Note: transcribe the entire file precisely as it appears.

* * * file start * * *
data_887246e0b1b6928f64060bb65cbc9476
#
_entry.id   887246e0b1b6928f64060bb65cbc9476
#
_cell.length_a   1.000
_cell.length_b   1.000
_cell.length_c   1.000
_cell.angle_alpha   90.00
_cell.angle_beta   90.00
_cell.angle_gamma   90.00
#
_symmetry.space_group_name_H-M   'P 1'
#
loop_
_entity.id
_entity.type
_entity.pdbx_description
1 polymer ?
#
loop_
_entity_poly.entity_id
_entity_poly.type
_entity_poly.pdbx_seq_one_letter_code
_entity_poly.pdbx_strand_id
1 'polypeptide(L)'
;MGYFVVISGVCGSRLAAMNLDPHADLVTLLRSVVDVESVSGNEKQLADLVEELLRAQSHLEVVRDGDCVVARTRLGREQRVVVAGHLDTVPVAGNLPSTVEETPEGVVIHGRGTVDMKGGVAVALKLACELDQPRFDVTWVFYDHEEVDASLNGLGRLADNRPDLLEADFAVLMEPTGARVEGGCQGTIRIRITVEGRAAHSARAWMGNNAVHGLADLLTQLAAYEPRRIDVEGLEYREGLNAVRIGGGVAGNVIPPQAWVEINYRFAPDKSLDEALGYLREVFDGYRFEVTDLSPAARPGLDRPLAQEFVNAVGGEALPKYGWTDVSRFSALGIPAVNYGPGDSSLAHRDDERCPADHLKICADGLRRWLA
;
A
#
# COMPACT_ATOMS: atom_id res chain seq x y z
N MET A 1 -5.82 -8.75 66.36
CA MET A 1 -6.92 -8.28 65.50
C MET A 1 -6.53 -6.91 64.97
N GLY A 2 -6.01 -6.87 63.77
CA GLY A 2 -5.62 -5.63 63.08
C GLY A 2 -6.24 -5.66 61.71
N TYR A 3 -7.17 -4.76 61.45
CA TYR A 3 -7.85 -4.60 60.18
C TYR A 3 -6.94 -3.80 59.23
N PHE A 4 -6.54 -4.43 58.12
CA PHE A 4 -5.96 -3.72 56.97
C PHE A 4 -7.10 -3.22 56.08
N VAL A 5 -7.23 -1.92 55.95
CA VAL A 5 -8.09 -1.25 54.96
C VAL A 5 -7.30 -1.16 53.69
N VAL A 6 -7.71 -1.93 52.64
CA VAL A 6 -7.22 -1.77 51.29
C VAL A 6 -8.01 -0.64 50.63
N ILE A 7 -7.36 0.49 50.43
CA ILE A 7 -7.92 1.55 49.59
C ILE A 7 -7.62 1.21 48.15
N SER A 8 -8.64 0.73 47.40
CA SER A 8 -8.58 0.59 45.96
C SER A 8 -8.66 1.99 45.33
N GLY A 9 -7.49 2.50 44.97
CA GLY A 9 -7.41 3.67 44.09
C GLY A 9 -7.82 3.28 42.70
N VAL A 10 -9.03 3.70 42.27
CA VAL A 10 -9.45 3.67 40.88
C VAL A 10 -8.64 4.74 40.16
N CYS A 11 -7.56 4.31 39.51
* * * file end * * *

data_887246e0b1b6928f64060bb65cbc9476
#
_entry.id   887246e0b1b6928f64060bb65cbc9476
#
_cell.length_a   1.000
_cell.length_b   1.000
_cell.length_c   1.000
_cell.angle_alpha   90.00
_cell.angle_beta   90.00
_cell.angle_gamma   90.00
#
_symmetry.space_group_name_H-M   'P 1'
#
loop_
_entity.id
_entity.type
_entity.pdbx_description
1 polymer ?
#
loop_
_entity_poly.entity_id
_entity_poly.type
_entity_poly.pdbx_seq_one_letter_code
_entity_poly.pdbx_strand_id
1 'polypeptide(L)'
;MGYFVVISGVCGSRLAAMNLDPHADLVTLLRSVVDVESVSGNEKQLADLVEELLRAQSHLEVVRDGDCVVARTRLGREQRVVVAGHLDTVPVAGNLPSTVEETPEGVVIHGRGTVDMKGGVAVALKLACELDQPRFDVTWVFYDHEEVDASLNGLGRLADNRPDLLEADFAVLMEPTGARVEGGCQGTIRIRITVEGRAAHSARAWMGNNAVHGLADLLTQLAAYEPRRIDVEGLEYREGLNAVRIGGGVAGNVIPPQAWVEINYRFAPDKSLDEALGYLREVFDGYRFEVTDLSPAARPGLDRPLAQEFVNAVGGEALPKYGWTDVSRFSALGIPAVNYGPGDSSLAHRDDERCPADHLKICADGLRRWLA
;
A
#
# COMPACT_ATOMS: atom_id res chain seq x y z
N MET A 1 -5.82 -8.75 66.36
CA MET A 1 -6.92 -8.28 65.50
C MET A 1 -6.53 -6.91 64.97
N GLY A 2 -6.01 -6.87 63.77
CA GLY A 2 -5.62 -5.63 63.08
C GLY A 2 -6.24 -5.66 61.71
N TYR A 3 -7.17 -4.76 61.45
CA TYR A 3 -7.85 -4.60 60.18
C TYR A 3 -6.94 -3.80 59.23
N PHE A 4 -6.54 -4.43 58.12
CA PHE A 4 -5.96 -3.72 56.97
C PHE A 4 -7.10 -3.22 56.08
N VAL A 5 -7.23 -1.92 55.95
CA VAL A 5 -8.09 -1.25 54.96
C VAL A 5 -7.30 -1.16 53.69
N VAL A 6 -7.71 -1.93 52.64
CA VAL A 6 -7.22 -1.77 51.29
C VAL A 6 -8.01 -0.64 50.63
N ILE A 7 -7.36 0.49 50.43
CA ILE A 7 -7.92 1.55 49.59
C ILE A 7 -7.62 1.21 48.15
N SER A 8 -8.64 0.73 47.40
CA SER A 8 -8.58 0.59 45.96
C SER A 8 -8.66 1.99 45.33
N GLY A 9 -7.49 2.50 44.97
CA GLY A 9 -7.41 3.67 44.09
C GLY A 9 -7.82 3.28 42.70
N VAL A 10 -9.03 3.70 42.27
CA VAL A 10 -9.45 3.67 40.88
C VAL A 10 -8.64 4.74 40.16
N CYS A 11 -7.56 4.31 39.51